In Git, “git log” is a command that allows you to view the history of commits in a repository. It displays a list of commits, starting from the most recent one and going back in chronological order.
When you run the “git log” command in your terminal or command prompt within a Git repository, you’ll see a detailed output that provides information about each commit. The information typically includes:
- Commit Hash: A unique identifier for each commit. It’s a long string of characters that helps you reference the commit in various Git operations.
- Author and Date: The name and email address of the person who made the commit, along with the date and time the commit was created.
- Commit Message: A short description provided by the author that summarizes the changes made in the commit. This message helps you understand the purpose of the commit.
By default, “git log” displays the commit history in a text-based format, but you can also customize the output using various command-line options. For example, you can specify the number of commits to show, filter the commits based on specific criteria, or format the output to include additional information.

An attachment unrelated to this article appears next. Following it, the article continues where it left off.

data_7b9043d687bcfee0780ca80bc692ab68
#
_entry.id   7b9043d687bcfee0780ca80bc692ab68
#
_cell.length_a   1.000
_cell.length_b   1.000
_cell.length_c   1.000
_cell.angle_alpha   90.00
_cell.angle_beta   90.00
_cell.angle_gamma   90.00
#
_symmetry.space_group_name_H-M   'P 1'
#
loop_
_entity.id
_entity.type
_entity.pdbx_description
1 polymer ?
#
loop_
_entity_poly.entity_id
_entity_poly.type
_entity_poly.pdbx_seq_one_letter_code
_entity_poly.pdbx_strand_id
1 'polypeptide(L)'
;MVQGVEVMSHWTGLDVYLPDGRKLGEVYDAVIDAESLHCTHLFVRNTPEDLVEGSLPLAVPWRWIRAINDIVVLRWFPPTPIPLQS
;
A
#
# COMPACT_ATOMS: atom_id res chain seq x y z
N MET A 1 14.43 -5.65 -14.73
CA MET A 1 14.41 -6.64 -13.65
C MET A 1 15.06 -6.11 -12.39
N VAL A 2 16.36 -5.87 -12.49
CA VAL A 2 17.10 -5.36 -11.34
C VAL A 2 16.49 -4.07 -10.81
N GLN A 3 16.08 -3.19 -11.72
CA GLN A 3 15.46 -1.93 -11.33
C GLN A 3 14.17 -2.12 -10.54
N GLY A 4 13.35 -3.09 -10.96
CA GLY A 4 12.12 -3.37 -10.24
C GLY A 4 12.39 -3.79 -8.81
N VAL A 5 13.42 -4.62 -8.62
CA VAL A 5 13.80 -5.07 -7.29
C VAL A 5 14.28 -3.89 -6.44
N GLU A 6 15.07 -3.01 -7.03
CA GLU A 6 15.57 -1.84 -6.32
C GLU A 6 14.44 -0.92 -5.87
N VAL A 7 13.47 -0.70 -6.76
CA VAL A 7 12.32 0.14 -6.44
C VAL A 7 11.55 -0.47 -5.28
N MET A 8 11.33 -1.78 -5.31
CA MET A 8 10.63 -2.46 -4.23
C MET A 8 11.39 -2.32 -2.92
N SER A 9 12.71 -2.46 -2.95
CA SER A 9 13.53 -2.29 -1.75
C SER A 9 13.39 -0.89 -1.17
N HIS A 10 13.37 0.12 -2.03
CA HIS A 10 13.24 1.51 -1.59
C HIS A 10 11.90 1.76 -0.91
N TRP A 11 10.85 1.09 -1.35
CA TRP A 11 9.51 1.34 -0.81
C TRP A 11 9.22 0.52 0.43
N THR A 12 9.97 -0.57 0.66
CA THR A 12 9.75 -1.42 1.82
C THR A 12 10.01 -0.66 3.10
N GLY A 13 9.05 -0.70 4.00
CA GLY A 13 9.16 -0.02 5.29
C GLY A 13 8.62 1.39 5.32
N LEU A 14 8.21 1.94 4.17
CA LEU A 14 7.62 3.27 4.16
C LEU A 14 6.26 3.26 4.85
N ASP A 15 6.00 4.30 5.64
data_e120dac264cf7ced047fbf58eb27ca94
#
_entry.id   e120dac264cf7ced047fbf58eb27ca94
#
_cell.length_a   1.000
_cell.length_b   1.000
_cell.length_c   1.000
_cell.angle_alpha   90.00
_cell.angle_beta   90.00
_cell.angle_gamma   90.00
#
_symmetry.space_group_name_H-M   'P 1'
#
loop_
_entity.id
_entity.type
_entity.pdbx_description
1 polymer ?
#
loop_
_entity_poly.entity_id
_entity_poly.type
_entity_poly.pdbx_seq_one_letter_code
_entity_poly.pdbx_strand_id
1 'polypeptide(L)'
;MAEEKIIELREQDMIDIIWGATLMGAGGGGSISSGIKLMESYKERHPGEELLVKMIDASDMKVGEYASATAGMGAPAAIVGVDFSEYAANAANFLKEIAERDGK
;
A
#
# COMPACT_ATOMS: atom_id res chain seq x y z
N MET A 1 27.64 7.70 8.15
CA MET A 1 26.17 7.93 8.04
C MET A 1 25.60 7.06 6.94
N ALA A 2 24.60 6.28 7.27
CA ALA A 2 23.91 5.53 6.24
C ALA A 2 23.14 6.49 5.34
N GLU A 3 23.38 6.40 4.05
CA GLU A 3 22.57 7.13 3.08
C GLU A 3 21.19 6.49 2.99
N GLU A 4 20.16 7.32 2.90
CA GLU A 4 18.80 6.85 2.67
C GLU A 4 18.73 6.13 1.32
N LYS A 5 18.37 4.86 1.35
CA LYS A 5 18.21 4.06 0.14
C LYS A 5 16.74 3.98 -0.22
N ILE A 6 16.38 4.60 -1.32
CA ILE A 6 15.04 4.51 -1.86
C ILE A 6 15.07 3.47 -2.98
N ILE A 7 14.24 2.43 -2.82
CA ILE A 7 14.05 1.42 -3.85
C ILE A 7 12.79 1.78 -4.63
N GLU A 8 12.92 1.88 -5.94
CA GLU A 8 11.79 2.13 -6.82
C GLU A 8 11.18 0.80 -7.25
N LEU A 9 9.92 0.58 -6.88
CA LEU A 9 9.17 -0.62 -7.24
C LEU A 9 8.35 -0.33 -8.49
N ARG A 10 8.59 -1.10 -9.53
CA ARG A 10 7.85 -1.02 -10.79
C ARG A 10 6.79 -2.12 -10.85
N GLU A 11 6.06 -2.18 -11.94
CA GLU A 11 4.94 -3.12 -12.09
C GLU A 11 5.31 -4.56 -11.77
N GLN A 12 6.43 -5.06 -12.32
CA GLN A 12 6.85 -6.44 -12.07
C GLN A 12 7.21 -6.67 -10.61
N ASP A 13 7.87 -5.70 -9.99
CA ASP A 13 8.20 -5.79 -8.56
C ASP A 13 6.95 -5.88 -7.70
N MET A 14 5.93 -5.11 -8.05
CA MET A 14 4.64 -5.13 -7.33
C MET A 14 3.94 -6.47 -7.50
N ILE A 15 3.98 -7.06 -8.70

The commit history displayed by “git log” is essential for understanding the evolution of a Git repository. It helps you track changes, identify who made specific modifications, and review the progression of the project over time. Additionally, the commit hash provided in the log allows you to reference specific commits when performing operations like reverting changes, creating branches, or merging code.
git log Command Examples
1. Show the sequence of commits starting from the current one, in reverse chronological order of the Git repository in the current working directory:
# git log
2. Show the history of a particular file or directory, including differences:
# git log -p /path/to/file_or_directory
3. Show an overview of which file(s) changed in each commit:
# git log --stat
4. Show a graph of commits in the current branch using only the first line of each commit message:
# git log --oneline --graph
5. Show a graph of all commits, tags and branches in the entire repo:
# git log --oneline --decorate --all --graph
6. Show only commits whose messages include a given string (case-insensitively):
# git log -i --grep search_string
7. Show the last N commits from a certain author:
# git log -n number --author=author
8. Show commits between two dates (yyyy-mm-dd):
# git log --before="2017-01-29" --after="2017-01-17"
Overall, “git log” is a powerful command that provides a detailed view of the commit history in a Git repository, enabling you to navigate and analyze the changes made to the project.